á¸° = I – δ K = s Î‡ F(K, L) - δ K,2
where á¸° is net increase in capital and 0 ≤ s ≤ 1. Equation 2 determines the dynamics of physical capital K for a given level of labour force L. The labour force L(t) varies in accordance with the population growth, worker participation rates and time worked by an average worker. For the simplicity of the model, we assume that population grows at a constant, exogenous rate, Ä¹/L = n ≥ 0 and that everyone works at same intensity. If the number of people is normalized at time 0 to 1 and the work intensity per person is normalized to 1, then the population and labour force at time t equal to
L(t) = ent3
If L(t) is given from equation 3 and technological progress is absent, then equation 2 determines the time paths of capital, K, and output,Y. Hence the production function becomes
Y = F(K,L)4
A production function is neo-classical if it satisfies the following three properties.
- For all K > 0 and L > 0, the production function F(Î‡) exhibits diminishing marginal products with respect to each input ;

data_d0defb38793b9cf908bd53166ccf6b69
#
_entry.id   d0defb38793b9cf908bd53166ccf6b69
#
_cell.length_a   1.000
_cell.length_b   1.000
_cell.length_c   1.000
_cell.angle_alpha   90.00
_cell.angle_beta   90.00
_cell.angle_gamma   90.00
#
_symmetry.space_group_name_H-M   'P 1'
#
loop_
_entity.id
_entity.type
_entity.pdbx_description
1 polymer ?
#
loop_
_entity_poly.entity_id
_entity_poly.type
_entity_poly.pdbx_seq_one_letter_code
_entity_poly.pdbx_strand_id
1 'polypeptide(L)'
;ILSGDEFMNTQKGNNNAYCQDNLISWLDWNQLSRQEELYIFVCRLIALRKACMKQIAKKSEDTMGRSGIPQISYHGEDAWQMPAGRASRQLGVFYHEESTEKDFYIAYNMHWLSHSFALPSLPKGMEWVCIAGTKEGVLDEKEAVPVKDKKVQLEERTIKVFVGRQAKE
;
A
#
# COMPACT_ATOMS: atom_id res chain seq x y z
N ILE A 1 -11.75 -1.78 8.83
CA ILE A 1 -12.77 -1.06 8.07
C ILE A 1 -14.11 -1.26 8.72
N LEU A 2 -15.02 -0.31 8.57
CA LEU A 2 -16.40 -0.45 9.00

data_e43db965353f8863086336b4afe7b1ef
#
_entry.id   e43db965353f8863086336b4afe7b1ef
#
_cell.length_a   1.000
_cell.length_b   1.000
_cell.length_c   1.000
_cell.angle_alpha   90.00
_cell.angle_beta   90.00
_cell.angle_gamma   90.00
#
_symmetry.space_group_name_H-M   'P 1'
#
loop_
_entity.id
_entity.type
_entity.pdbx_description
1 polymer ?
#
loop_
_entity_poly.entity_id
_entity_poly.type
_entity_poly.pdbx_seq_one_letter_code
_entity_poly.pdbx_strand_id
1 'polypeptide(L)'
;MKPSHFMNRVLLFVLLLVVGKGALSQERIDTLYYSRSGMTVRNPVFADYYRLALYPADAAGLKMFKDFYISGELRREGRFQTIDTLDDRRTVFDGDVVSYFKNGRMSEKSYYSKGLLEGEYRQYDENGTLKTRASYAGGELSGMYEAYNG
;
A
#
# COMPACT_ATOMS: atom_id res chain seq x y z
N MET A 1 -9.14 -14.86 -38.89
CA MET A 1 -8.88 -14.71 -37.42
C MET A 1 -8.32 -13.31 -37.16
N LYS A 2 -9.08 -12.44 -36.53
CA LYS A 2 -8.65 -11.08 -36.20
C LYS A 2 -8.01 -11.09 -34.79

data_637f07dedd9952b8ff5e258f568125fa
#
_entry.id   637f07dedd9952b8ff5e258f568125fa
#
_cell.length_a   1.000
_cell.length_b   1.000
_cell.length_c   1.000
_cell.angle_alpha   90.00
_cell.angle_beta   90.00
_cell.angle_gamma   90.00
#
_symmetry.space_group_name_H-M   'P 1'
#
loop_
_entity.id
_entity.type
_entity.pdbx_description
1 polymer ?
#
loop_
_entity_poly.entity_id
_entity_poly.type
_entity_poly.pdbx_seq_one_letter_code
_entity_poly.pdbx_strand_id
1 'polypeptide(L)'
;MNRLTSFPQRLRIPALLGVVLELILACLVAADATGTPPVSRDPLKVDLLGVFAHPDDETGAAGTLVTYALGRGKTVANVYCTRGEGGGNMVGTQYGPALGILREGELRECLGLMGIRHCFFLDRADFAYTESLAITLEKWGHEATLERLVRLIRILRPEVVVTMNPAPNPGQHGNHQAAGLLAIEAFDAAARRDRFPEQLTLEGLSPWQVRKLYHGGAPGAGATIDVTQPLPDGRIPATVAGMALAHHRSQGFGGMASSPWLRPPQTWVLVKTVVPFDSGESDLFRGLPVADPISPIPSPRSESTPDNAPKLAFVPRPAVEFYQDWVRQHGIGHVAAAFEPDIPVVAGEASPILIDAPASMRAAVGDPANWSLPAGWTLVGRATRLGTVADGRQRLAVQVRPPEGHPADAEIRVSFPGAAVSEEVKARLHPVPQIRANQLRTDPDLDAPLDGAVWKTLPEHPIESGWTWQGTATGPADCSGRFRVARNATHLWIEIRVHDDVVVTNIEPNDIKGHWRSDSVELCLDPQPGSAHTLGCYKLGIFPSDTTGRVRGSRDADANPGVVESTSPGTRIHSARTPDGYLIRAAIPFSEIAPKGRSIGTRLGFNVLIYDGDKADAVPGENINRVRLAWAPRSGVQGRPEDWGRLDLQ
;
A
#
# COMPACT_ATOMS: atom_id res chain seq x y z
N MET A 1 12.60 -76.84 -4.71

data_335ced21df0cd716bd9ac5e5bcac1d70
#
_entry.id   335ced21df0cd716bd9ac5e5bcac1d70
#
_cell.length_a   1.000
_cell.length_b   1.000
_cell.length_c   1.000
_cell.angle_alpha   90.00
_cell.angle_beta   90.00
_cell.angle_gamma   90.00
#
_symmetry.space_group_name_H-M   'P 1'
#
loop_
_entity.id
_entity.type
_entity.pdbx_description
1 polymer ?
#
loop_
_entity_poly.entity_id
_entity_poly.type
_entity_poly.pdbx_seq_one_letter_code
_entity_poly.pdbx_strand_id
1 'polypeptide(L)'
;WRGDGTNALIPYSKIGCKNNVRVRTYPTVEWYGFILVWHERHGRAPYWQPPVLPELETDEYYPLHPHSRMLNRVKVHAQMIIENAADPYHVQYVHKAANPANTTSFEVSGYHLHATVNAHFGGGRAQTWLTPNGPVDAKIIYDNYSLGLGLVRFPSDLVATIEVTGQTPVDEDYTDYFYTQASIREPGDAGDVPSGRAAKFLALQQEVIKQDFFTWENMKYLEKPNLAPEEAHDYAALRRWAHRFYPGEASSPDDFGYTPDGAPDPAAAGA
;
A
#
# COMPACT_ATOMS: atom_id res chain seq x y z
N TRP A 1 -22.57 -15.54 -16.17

- F(Î‡) exhibits constant returns to scale ;
- The Inada conditions are fulfilled ;
The condition 2 implies that the production function can be written in the intensive form as
using the condition and differentiating with respect to K, for fixed L and then with respect to L, for fixed K, we can rewrite the marginal products of the factor inputs as
Satisfaction of Inada conditions imply that
Now we analyse the dynamic behaviour of the economy described by the neo-classical production function.
We recall equation 2. if we divide both sides of the equations by L ;
The right side of the above equation has variables written as a function of while the left side is not. Hence we rewrite á¸°/L as a function of by using the condition
where n= Ä¹/L
if we substitute this result to the expression 9, and rearrange terms to get